WASHINGTON – In the weeks since she was named White House Asian American and Pacific Islander senior liaison, Erika Moritsugu has quietly moved through the West Wing tackling everything from confronting a dramatic increase in attacks on Asian Americans to India’s spiraling COVID-19 crisis. 

Though the issues she’s working on have largely dominated national headlines, Moritsugu has managed to stay out of the spotlight as she settles into a nebulous role that requires constant coordination with an exhaustive list of congressional offices, executive agencies, policy councils, communications teams, and the first and second couple’s offices. 

Even her high-profile appointment – which came after two AAPI Democratic senators threatened to block the president’s non-diverse nominations over frustrations with AAPI representation in the Cabinet – was announced with little fanfare. 

But a year-long spike in violence targeting people of Asian descent has heightened discussions of prioritizing AAPI inclusivity at the highest levels of government, culminating with a rare, bipartisan moment in which Biden signed the first new federal hate crimes law in 12 years, designed to address attacks on Asian Americans during the coronavirus pandemic. 

Administration officials, advocates and former colleagues say Moritsugu has provided a much-needed lifeline for AAPI groups, and has eased into the newly created role, in part because of her experience as a seasoned hand straddling the non-profit and government worlds.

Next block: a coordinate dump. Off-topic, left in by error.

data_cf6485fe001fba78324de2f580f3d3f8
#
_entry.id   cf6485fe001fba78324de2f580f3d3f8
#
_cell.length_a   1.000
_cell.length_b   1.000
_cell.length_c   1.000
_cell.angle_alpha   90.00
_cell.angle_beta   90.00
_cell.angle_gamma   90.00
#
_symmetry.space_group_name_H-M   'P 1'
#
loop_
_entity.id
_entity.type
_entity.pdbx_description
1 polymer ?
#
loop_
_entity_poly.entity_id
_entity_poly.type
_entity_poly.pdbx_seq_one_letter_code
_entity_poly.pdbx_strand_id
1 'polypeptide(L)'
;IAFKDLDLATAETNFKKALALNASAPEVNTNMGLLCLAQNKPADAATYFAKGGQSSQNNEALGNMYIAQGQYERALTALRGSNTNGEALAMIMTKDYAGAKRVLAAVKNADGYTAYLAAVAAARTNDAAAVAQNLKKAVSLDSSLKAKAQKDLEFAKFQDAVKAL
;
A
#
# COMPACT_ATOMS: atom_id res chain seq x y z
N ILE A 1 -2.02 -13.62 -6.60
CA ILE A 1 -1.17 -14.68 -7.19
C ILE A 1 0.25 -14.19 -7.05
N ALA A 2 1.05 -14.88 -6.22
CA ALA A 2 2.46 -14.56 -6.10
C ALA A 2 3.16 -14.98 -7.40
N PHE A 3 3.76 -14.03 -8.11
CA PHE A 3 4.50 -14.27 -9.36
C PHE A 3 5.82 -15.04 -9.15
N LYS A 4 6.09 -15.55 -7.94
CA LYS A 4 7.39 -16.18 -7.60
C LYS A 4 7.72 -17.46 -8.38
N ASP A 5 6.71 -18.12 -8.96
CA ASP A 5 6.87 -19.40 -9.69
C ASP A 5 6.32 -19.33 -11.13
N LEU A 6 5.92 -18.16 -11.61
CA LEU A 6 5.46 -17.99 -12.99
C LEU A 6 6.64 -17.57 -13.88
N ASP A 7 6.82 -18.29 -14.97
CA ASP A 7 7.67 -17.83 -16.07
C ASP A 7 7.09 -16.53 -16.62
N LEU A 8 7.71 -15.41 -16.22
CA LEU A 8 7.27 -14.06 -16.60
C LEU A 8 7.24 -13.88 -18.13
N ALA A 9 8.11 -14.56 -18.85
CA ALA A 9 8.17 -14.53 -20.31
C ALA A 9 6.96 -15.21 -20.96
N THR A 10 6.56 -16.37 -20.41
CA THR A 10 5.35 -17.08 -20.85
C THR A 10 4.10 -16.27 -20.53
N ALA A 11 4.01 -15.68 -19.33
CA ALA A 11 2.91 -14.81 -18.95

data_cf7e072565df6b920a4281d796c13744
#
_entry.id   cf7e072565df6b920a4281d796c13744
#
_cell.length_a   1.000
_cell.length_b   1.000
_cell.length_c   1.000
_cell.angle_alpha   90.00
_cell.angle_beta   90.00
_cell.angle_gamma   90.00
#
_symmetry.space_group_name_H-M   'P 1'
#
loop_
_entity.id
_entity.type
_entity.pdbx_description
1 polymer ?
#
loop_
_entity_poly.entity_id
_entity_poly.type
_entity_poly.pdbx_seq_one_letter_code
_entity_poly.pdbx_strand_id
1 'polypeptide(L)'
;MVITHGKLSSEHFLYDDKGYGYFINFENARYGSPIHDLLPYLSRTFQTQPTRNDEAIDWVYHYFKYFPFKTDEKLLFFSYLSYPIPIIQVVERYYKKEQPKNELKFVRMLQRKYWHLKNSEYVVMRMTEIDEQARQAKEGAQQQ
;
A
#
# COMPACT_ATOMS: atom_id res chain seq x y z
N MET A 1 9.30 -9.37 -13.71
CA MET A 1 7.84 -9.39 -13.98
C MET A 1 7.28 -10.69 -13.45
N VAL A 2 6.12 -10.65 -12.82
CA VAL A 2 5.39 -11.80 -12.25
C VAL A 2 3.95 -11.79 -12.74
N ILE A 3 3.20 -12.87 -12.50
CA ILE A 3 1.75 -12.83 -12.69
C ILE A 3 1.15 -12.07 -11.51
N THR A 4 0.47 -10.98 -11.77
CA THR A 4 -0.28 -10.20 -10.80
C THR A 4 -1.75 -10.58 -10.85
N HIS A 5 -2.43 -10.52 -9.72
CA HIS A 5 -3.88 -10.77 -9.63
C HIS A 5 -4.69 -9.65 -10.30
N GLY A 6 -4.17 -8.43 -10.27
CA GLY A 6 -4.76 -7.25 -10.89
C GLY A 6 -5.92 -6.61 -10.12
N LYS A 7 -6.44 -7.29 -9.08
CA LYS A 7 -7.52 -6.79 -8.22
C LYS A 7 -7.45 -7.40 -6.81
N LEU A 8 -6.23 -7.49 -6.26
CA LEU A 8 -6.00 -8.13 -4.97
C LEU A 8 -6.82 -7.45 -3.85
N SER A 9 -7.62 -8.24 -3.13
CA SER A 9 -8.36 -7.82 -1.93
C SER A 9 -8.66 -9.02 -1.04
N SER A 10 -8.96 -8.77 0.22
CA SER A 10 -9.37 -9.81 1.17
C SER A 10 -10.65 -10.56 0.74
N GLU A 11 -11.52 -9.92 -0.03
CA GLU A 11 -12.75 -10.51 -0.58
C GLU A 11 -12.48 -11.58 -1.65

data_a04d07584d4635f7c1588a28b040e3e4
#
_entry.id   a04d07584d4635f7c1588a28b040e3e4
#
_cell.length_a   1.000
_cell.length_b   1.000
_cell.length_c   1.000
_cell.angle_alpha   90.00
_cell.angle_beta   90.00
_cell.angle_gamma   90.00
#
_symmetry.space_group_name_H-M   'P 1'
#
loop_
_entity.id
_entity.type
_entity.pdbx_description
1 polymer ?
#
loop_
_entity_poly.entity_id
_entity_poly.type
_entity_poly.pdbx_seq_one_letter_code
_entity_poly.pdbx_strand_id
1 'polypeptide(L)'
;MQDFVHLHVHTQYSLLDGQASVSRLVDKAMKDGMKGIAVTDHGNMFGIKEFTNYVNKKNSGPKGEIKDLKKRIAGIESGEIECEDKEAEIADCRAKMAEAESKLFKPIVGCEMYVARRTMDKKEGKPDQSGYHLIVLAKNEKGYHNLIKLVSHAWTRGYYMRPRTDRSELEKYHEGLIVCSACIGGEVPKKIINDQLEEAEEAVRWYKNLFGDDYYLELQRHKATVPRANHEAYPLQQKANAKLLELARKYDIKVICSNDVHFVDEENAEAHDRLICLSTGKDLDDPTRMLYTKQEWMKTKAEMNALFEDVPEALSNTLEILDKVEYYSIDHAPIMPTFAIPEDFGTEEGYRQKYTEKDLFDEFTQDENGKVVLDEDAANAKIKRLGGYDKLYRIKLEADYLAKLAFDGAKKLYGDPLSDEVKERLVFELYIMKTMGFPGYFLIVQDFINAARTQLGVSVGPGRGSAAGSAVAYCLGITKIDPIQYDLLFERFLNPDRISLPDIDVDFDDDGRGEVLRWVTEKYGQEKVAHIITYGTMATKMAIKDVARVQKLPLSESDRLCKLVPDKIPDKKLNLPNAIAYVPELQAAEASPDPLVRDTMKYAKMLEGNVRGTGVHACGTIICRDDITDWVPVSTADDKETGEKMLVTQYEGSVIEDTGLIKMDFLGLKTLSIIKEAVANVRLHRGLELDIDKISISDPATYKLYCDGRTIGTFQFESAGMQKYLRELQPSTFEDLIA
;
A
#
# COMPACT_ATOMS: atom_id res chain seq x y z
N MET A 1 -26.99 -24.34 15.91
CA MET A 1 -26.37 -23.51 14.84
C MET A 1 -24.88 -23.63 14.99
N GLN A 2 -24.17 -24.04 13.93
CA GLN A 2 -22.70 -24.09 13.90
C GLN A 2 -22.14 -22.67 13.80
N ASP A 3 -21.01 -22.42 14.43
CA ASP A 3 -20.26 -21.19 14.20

Moritsugu concedes her career has been anything but linear, but describes her appointment as a “culmination of a lot of different little pinpoints in my biography and professional and volunteer experience.”

“It’s something that honestly I’ve done de facto my whole career,” she told USA TODAY. “By being maybe the only Asian American in a mainstream dominant culture room and finding my own voice and successes that way.” 

Erika Moritsugu
It’s something that honestly I’ve done de facto my whole career. … By being maybe the only Asian American in a mainstream dominant culture room and finding my own voice and successes that way.

The Hawaiian-born lawyer’s most recent stints include executive roles at the National Partnership for Women & Families and the Anti-Defamation League. But Moritsugu also served as general counsel for Sen. Tammy Duckworth, D-Ill., assistant secretary for congressional and intergovernmental relations at the Department of Housing and Urban Development under the Obama administration – a Senate confirmed position – and as an aide for the late former Sen. Daniel Akaka, D-Hawaii. 

“She’s like a walking briefing book. She has a gift for moving between issues like civil liberties, minority concerns to broader national security concerns,” said Jonathan Greenblatt, CEO of the ADL and a former Obama White House adviser. 

“She’s a lawyer so she has the legal perspective, she’s drafted legislation but she’s also got real political chops so she’s in a role at the White House where she’s able to flex all those muscles.” 

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